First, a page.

The Value of Prevention
“The positive thing about heart disease is that there are lots of things you can do on your own to reduce your risk substantially,” says cardiologist Dr. Jason Wasfy, director of quality and analytics at Harvard-affiliated Massachusetts General Hospital. The best way to reduce your risk is to follow “The Simple 7” developed by the American Heart Association. Following these steps and being mindful of your heart health can not only save you a heart related hospital trip, but it can also greatly reduce your overall healthcare costs. A report published in the Journal of the American Heart Association, found that health care costs were about $5,000 less per year in people with the most heart-healthy factors compared with those with the least number of factors.
Life’s Simple 7
- Never smoke or stop smoking. After just one year of not smoking, risk of heart disease is already lower.
- Get active! It is recommended to preform at least 150 minutes of moderate exercise or 75 minutes of intense exercise per week.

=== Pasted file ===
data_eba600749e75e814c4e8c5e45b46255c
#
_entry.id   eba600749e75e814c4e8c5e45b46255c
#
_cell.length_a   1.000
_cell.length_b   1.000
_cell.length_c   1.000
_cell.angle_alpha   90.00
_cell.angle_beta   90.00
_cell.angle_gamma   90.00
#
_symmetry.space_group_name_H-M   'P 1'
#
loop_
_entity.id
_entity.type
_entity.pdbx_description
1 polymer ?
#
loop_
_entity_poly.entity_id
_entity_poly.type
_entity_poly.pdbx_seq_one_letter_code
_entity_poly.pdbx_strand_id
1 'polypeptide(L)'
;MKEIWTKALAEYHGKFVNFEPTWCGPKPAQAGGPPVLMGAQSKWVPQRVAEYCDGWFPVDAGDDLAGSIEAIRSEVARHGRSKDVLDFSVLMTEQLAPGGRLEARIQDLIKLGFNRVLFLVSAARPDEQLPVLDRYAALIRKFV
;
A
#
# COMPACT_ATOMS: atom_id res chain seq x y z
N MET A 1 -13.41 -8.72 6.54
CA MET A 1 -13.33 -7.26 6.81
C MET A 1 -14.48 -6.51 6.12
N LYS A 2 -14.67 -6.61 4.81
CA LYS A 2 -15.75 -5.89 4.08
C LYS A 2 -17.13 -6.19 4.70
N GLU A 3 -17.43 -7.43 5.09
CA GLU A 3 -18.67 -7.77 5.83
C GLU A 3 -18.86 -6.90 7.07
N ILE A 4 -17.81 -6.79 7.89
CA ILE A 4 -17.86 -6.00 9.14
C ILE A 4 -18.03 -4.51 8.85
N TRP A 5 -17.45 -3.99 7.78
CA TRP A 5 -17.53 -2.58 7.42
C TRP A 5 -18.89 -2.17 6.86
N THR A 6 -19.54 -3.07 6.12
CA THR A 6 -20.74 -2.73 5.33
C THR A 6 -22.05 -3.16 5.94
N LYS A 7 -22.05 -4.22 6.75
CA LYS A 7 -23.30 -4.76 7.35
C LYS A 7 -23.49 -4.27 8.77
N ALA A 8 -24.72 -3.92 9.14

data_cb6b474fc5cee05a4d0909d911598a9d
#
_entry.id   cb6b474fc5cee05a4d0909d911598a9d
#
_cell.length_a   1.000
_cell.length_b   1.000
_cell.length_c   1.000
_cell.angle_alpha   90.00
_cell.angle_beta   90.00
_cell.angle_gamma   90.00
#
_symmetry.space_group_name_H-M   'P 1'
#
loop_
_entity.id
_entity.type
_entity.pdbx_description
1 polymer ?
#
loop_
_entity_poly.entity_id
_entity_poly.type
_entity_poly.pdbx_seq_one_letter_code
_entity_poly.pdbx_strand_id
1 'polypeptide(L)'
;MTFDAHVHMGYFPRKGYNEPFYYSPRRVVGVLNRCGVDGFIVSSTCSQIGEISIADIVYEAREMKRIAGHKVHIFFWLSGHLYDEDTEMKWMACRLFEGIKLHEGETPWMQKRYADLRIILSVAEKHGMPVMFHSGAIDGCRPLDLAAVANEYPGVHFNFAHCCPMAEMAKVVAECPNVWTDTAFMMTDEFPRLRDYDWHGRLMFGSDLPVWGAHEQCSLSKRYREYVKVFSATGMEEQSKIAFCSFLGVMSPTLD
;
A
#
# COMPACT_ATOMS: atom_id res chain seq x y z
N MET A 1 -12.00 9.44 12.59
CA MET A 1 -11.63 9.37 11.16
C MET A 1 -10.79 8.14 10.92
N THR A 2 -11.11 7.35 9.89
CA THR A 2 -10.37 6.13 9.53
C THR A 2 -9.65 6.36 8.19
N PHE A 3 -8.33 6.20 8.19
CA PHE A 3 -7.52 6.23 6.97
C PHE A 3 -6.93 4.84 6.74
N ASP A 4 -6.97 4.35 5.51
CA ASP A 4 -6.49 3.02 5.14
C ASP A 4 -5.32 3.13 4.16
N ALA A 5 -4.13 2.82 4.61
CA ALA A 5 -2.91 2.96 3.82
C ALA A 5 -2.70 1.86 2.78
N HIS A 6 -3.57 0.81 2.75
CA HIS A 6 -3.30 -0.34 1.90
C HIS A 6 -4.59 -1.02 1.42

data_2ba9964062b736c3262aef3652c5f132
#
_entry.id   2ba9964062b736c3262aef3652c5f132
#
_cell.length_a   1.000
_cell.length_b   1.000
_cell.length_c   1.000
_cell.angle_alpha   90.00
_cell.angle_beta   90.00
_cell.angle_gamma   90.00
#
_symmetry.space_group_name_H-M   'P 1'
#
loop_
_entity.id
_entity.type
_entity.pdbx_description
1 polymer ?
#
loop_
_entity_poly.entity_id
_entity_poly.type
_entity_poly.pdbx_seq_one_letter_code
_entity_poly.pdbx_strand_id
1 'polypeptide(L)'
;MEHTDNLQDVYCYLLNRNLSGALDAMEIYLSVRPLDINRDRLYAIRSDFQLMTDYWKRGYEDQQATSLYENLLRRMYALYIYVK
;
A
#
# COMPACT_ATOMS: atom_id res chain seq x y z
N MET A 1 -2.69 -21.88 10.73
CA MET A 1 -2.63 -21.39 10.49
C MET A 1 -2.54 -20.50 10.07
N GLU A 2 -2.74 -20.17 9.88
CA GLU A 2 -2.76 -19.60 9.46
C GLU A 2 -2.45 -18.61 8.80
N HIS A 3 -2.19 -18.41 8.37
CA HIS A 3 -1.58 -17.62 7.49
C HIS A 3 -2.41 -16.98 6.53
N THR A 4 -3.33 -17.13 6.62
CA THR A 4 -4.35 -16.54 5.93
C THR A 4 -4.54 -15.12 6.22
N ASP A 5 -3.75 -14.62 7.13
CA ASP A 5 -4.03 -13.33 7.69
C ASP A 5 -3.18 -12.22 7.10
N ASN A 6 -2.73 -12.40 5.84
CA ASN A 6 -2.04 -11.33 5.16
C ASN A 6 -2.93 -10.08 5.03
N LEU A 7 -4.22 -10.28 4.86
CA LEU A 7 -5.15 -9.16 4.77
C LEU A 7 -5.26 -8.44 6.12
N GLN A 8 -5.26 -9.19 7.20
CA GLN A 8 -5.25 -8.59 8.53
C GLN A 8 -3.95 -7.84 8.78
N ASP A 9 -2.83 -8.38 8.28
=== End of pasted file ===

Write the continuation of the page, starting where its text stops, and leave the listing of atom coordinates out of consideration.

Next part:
- Get balanced nutrition. Focus on including fruits, vegetables, whole grains, low-fat dairy products, poultry, fish, and nuts and limit your intake of processed foods and sugar.
- Reduce your blood sugar levels through healthy lifestyle changes. You should aim for a fasting blood glucose below 100 mg/dL.
- Be mindful of your cholesterol levels. Total cholesterol should be less than 200 mg/dL.
- Take steps to manage blood pressure. Focus on keeping your blood pressure below 120/80 mm Hg.
- Maintain a healthy weight. It is recommended to have a body mass index (BMI) in the normal range (18.5–25)
Being physically active and eating healthier have the added benefit of helping you address the following four steps! Just remember that lifestyle changes are a process, but if you stay consistent, you will see and feel the results! Visit Harvard Health for more information!